Scientists Use a Little Math to Print the Strongest Kind of Steel

Could manufacturers make carbon steel parts using 3D printers? New research says yes.
Cutting-edge companies are already using 3D printers to make complex machine parts.
This research combines math models from welding with the laser tech used to 3D print.
Scientists from Texas A&M University and the U.S. Air Force say they’ve developed a way to 3D print the strongest kind of steel, along with many other metals.

By using a steel powder melted into place by a laser, this process follows in the footsteps of technologies like powder welding. And by adding a mathematical model to gauge which laser settings will best reduce printing flaws, the researchers have made a process they say makes strong steel into strong 3D-printed steel items.

The mathematical model and its results are presented as an “optimization framework” that anchors the research team’s new paper.

“This framework utilizes the computationally inexpensive Eagar-Tsai model, calibrated with single track experiments, to predict the melt pool geometry,” the team writes. “Computationally inexpensive” means the mathematical model doesn’t require a lot of processing juice. Using this term usually indicates the new idea is an alternative that saves a ton of time compared to a traditionally iterating or permutating algorithm that can take, well, almost forever.

The results were striking right away. The team used its framework on a selective laser melting (SLM) additive sample made from an especially corrosion-resistant steel called AF9628. From the paper’s abstract:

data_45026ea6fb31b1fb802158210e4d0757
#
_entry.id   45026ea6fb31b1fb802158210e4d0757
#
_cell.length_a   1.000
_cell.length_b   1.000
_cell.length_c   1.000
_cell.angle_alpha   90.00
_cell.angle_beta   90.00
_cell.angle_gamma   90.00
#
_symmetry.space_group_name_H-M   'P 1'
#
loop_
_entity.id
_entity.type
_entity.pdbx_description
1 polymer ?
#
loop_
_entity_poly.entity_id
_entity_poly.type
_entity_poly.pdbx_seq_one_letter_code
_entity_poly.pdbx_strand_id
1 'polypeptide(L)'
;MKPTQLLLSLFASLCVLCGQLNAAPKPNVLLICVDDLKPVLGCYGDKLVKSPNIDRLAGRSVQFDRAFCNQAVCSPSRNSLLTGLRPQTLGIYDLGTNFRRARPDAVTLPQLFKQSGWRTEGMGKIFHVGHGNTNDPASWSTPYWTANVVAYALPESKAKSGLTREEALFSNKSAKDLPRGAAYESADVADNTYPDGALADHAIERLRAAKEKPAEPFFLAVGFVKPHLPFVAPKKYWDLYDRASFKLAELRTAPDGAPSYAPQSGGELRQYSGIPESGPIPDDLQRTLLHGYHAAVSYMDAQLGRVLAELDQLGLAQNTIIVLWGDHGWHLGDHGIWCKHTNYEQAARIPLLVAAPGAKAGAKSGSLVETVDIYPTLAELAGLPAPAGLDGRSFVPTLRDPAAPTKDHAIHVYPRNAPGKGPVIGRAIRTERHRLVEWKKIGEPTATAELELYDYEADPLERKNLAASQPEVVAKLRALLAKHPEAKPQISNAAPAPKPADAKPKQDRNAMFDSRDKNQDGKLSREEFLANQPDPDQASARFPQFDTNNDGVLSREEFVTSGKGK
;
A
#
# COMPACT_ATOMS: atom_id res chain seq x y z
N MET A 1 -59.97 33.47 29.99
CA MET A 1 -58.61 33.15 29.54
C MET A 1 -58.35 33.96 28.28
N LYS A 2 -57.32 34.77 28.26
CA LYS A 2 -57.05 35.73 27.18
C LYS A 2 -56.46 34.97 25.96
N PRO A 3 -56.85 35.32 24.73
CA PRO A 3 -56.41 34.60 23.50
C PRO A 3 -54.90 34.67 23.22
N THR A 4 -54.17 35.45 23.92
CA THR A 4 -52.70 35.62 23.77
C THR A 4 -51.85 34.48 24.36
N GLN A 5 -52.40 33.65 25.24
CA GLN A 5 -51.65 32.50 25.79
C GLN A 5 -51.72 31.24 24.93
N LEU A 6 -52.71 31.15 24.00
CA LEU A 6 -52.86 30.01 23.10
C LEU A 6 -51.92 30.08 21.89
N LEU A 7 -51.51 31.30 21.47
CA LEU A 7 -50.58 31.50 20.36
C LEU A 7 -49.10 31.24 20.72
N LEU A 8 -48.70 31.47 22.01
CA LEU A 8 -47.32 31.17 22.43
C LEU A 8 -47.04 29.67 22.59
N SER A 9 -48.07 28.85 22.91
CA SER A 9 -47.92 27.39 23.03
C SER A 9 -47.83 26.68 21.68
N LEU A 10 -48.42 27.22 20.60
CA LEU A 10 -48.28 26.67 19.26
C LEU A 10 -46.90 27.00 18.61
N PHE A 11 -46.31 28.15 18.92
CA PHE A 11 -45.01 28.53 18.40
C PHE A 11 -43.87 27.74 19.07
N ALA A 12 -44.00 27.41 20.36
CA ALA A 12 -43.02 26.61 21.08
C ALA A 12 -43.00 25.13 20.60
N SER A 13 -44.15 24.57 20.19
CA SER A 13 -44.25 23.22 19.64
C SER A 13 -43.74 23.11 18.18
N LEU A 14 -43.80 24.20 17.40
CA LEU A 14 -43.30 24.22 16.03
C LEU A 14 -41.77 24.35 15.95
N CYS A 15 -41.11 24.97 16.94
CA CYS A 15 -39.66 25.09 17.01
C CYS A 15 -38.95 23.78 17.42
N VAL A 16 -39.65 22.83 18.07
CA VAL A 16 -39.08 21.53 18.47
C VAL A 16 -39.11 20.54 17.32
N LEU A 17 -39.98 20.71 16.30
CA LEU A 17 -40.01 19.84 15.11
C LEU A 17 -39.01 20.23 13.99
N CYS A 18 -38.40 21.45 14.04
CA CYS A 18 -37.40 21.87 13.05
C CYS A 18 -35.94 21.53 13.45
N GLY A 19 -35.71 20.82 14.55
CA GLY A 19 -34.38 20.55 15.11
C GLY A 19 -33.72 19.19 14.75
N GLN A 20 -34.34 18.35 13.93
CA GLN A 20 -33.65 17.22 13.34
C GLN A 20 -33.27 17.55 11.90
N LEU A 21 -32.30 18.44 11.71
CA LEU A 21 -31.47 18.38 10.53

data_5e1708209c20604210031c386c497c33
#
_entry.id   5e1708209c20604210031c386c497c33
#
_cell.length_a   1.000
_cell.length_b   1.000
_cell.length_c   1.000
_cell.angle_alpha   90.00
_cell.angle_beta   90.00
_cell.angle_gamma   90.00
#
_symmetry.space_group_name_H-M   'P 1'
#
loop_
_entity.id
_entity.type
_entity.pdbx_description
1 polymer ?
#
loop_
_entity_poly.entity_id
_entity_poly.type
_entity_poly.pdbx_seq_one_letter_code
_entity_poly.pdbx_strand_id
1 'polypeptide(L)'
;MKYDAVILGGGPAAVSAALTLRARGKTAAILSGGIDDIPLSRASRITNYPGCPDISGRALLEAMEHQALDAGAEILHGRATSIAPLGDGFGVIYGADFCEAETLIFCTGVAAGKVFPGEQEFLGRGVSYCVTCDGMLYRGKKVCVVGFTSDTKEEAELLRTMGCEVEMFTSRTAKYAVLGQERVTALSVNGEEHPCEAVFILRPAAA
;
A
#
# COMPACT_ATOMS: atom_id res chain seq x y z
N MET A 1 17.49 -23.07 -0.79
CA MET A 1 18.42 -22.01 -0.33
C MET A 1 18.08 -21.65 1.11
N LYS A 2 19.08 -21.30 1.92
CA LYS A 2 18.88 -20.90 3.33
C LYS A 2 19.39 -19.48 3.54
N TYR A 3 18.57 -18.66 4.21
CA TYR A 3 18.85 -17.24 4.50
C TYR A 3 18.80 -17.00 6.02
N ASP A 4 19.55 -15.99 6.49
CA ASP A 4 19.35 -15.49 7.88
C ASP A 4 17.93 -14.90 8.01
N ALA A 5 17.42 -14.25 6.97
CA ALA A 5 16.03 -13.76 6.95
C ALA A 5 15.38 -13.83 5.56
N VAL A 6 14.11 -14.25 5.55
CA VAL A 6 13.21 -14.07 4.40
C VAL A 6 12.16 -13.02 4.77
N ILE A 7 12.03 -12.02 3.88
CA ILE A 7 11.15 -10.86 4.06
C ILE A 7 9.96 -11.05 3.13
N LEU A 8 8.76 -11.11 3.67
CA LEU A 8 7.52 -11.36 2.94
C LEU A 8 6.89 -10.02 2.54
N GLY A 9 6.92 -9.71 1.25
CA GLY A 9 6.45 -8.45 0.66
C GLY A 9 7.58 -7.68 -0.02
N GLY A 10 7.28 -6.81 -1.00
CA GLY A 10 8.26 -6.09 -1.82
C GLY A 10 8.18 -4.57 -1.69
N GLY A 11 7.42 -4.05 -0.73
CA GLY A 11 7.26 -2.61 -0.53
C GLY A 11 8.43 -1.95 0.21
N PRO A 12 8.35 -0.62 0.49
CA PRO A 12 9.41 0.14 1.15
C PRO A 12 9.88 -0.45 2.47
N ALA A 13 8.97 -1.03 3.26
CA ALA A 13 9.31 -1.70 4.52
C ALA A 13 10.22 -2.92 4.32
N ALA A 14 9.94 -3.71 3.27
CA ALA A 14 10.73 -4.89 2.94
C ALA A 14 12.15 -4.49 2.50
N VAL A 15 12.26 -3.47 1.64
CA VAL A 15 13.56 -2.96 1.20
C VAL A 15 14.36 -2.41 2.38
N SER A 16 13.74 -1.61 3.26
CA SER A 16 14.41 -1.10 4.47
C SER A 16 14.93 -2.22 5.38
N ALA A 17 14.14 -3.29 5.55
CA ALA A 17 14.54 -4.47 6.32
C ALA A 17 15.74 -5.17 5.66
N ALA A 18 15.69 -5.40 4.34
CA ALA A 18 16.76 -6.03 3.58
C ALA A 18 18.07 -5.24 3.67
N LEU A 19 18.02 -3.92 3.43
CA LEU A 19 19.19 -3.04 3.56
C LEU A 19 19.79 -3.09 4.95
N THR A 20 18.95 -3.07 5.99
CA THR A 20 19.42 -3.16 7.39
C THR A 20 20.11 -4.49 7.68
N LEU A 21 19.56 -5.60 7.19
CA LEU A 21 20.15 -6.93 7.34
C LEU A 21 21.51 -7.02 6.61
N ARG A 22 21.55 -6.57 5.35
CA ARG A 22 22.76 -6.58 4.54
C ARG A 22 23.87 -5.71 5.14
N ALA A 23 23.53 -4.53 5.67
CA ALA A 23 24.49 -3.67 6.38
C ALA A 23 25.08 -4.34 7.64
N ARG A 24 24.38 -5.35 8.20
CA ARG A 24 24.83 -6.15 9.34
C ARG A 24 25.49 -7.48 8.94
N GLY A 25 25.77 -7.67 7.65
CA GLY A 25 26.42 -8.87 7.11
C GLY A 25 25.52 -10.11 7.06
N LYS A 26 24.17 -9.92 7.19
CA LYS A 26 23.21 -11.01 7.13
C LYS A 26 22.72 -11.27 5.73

“Using this framework, fully dense samples were successfully fabricated over a wide range of process parameters, allowing the construction of an SLM processing map for AF9628. The as-printed samples displayed tensile strengths of up to 1.4 GPa, the highest reported to date for any 3D printed alloy.”
Why does introducing math make the steel so much stronger? The answer lies in some facts about steel itself and about 3D printing in general. The steel these researchers focus on, named martensite steel after the inventive 19th-century metallurgist Adolf Martens, is made in a process where extreme cooling traps carbon inside the structure of the steel. The overall category “carbon steel,” like a pan or car parts or the sharpest cutting implements, includes all martensite steels but is not exclusively martensite steels.

Carbon steels can already be quite brittle, and the techniques used in additive manufacturing—the technical term for 3D printing—can introduce flaws called porosities. “Porosities are tiny holes that can sharply reduce the strength of the final 3D-printed object, even if the raw material used for the 3D printing is very strong,” researcher Ibrahim Karaman explained.

And to minimize porosities, the researchers used the large existing body of research about powder and other kinds of welding, where metal powder is heated to form the bonding agent between two pieces of metal. By varying the number of laser pulses per second and the power of the laser itself, the researchers adapted a welding model to begin developing and fine-tuning their 3D printing model. In subsequent iterations, they continued to tune, until their final model could tell in advance if certain settings would work well or not.

This means steel manufacturers could save development time and wasted materials they might burn through while doing their own experiments with 3D printing—or, more likely, it could lure them into the realm of 3D printing at all. Adding ultrahard carbon steel to the 3D printing repertoire could be a huge boon for the industry, from the most established old companies to rocket-printing startups.